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    Paul Lim, Vertu's assistant sales manager display the world's most expensive mobile phones in Singapore 13 August 2004. Despite their hefty price and relatively limited functions, sleek handcrafted phones manufactured by Vertu, an independent unit of wireless communications giant Nokia, are becoming sought-after status symbols in Asia.

    - JIMIN LAI/AFP/Getty Images

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    A model displays a Nokia 3230 handphone at the CeBIT 2005 information and telecommunication technology fair in Hanover 09 March 2005.

    - DAVID HECKER/AFP/Getty Images)

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    Niklas Savander, senior vice-President, Business Devices and Enterprise Solutions at Nokia holds the new Nokia E61 (R) and the Nokia E70 mobile phones at a press launch at Cafe Royal in London 12 October 2005.

    - Alessandro Abbonizio/AFP/Getty Images

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    A fair hostess presents the Nokia 7380 mobile phone of the 'L'Amour Collection' of Finnish mobile devices company Nokia, 08 March 2006 on the CeBIT fair grounds in Hanover.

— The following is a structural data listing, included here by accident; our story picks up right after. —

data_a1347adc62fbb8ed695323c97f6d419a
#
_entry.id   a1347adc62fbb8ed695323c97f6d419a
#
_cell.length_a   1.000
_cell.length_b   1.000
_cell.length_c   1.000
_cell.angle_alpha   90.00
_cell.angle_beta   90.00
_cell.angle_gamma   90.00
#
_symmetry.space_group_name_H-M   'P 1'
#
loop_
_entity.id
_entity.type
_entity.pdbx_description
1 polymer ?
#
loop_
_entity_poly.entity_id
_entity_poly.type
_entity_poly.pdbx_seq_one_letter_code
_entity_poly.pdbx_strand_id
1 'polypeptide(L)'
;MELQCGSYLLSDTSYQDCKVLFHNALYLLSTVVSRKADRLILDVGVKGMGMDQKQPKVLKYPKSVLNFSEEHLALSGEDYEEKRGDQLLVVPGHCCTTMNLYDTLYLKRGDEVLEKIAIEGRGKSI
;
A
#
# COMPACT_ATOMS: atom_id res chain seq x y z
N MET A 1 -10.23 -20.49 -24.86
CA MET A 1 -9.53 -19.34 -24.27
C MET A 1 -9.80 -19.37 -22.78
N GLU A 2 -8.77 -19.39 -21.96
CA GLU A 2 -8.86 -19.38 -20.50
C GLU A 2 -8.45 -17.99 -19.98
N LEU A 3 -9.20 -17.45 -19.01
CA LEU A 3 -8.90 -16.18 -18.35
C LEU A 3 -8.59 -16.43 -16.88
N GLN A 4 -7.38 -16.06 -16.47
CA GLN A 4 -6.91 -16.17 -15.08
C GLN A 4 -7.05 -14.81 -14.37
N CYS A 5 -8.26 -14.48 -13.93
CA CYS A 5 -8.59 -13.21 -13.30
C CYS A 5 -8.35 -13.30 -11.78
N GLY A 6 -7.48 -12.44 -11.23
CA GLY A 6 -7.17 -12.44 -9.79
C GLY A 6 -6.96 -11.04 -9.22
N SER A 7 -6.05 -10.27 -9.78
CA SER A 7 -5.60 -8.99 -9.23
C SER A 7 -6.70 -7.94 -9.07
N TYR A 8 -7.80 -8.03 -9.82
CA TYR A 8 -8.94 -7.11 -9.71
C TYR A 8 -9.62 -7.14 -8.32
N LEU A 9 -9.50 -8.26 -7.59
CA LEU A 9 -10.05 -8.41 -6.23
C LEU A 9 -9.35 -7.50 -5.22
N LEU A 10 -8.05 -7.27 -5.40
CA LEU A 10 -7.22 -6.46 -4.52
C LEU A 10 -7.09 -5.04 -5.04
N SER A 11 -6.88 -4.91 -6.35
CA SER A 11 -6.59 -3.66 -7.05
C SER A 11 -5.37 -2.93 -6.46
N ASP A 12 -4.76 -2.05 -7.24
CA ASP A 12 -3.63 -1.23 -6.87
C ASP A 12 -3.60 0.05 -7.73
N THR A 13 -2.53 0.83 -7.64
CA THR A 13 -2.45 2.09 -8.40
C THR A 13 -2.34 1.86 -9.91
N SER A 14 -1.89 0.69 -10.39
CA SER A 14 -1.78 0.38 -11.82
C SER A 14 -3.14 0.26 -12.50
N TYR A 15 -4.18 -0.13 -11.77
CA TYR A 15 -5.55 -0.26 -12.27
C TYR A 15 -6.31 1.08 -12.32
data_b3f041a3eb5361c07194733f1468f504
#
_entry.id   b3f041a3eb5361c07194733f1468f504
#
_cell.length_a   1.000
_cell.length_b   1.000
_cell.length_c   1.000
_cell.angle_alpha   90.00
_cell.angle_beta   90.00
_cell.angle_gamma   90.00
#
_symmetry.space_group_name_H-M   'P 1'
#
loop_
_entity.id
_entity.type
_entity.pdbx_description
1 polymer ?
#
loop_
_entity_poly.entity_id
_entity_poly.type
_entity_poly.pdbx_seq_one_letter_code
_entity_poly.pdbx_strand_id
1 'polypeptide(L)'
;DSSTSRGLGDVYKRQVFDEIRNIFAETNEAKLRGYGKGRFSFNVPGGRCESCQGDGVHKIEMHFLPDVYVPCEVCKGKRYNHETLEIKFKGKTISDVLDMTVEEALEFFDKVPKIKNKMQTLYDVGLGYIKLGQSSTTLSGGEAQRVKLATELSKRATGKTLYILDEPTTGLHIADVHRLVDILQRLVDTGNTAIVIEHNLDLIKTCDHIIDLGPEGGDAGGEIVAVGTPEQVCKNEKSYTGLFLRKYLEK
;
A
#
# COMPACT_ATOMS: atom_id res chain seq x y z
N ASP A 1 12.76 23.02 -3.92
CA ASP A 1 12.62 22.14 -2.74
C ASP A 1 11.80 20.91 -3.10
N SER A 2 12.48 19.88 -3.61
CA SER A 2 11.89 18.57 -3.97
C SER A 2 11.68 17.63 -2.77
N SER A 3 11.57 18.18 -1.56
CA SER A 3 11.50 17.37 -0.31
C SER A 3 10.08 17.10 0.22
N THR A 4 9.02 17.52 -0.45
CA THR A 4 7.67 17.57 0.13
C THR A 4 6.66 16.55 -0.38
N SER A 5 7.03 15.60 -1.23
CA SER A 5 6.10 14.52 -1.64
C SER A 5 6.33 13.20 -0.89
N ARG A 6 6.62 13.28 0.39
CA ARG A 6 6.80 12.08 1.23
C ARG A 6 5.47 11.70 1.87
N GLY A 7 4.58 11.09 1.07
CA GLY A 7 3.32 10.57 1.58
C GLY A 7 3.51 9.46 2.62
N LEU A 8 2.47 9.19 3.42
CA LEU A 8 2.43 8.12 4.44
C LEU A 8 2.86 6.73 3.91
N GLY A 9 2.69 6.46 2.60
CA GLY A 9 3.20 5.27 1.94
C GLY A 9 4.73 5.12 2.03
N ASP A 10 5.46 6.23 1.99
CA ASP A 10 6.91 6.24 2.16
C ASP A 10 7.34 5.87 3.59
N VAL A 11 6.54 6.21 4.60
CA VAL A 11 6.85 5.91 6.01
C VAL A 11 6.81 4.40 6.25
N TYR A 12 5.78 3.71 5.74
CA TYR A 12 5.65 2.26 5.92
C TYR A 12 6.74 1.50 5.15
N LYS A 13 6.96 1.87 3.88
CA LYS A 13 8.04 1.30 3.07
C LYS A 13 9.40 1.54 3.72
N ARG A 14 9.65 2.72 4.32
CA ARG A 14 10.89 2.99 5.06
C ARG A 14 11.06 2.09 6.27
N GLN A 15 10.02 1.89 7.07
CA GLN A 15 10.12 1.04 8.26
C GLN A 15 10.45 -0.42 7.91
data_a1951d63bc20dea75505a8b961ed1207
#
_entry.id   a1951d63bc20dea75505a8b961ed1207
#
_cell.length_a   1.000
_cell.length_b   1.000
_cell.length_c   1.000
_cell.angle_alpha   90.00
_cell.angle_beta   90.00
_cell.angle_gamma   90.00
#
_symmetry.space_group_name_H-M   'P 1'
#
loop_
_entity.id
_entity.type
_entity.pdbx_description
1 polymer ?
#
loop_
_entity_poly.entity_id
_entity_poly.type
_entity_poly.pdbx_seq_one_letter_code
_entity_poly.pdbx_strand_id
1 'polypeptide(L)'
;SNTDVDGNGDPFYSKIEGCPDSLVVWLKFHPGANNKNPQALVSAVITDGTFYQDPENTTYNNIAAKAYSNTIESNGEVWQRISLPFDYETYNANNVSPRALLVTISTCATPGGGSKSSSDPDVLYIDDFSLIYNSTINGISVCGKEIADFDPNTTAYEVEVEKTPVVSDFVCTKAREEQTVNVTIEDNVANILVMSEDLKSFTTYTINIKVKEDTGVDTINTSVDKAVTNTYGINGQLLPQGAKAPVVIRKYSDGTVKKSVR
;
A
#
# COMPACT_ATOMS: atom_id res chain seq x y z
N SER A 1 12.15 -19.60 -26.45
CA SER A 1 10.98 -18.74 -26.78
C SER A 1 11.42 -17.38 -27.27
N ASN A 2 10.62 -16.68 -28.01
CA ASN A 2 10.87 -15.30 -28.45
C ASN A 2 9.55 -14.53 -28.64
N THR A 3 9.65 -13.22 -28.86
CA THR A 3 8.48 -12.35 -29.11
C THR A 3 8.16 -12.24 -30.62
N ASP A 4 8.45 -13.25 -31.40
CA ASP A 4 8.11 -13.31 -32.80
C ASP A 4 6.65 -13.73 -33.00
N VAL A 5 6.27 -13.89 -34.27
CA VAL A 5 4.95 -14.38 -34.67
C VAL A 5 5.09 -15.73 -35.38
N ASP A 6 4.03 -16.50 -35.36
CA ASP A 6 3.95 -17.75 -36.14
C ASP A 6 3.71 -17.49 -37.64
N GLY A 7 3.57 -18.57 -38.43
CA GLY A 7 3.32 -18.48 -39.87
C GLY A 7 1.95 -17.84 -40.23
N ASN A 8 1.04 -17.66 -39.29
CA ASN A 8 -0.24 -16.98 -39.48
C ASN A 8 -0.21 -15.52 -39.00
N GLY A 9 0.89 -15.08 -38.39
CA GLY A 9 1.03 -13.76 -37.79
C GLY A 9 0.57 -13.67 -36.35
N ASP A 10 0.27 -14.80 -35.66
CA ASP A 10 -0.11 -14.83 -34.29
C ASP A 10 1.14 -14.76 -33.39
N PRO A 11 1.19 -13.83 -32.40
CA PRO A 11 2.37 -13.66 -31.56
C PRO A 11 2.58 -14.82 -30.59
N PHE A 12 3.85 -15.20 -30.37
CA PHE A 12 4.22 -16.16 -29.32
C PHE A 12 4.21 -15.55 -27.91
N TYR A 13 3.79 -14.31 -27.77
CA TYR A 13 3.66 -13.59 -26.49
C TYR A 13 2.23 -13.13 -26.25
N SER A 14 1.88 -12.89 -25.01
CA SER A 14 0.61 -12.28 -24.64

- MARCUS BRANDT/AFP/Getty Images

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    Nokia introduces the 'N-Gage' mobile phone, shown in this handout photo, on November 4, 2002 in Munich, Germany. This new device from Nokia, which combines a video game console with a mobile phone, is one of seven new products unveiled by Nokia at their Mobile Internet Conference in Munich.

    - Nokia/Getty Images

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    A Nokia N92 mobile phone seen at CeBIT on March 9, 2006 in Hanover, Germany.

    - Andreas Rentz/Getty Images

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    The newly-launched Nokia N95 camera phone is displayed at the Las Vegas Convention Center during the 2007 International Consumer Electronics Show January 9, 2007 in Las Vegas, Nev. The device features integrated GPS, a five-megapixel camera, 30 frames per second video capture, an MP3 player, and internet radio and e-mail capabilities.

    - Ethan Miller/Getty Images

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    The new phone Nokia N97 is pictured during an opening session of the Nokia World 2008 congress on December 02, 2008 in Barcelona.

    - LLUIS GENE/AFP/Getty Images

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    A picture taken on October 21, 2010 shows Finland's mobile phone maker Nokia's N8 smartphone at Nokia flagship store in Helsinki.